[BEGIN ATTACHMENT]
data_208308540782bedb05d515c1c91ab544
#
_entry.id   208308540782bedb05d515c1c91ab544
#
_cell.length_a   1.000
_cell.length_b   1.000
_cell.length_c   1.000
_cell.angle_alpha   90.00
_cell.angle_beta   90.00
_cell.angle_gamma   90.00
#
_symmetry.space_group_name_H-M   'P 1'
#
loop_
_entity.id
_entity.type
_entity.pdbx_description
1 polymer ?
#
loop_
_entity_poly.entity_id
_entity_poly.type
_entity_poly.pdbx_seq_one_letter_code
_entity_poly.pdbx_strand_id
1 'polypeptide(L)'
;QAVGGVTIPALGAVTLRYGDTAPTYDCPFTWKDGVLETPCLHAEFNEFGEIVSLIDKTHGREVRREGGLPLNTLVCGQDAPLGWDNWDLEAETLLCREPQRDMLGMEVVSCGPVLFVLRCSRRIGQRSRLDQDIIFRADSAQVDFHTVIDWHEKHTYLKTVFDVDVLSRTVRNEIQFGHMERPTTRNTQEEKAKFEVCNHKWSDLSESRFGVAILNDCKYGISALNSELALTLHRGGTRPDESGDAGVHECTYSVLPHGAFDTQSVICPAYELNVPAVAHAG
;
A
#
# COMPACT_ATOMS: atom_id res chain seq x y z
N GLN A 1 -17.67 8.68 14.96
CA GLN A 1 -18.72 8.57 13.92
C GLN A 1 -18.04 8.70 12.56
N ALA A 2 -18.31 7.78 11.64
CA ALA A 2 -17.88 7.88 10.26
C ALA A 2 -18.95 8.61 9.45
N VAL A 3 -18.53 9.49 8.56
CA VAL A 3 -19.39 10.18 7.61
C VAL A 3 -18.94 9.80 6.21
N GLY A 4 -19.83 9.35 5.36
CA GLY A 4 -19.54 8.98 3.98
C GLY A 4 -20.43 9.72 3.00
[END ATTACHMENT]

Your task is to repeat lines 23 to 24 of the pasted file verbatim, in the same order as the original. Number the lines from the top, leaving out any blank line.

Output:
_entity_poly.pdbx_seq_one_letter_code
_entity_poly.pdbx_strand_id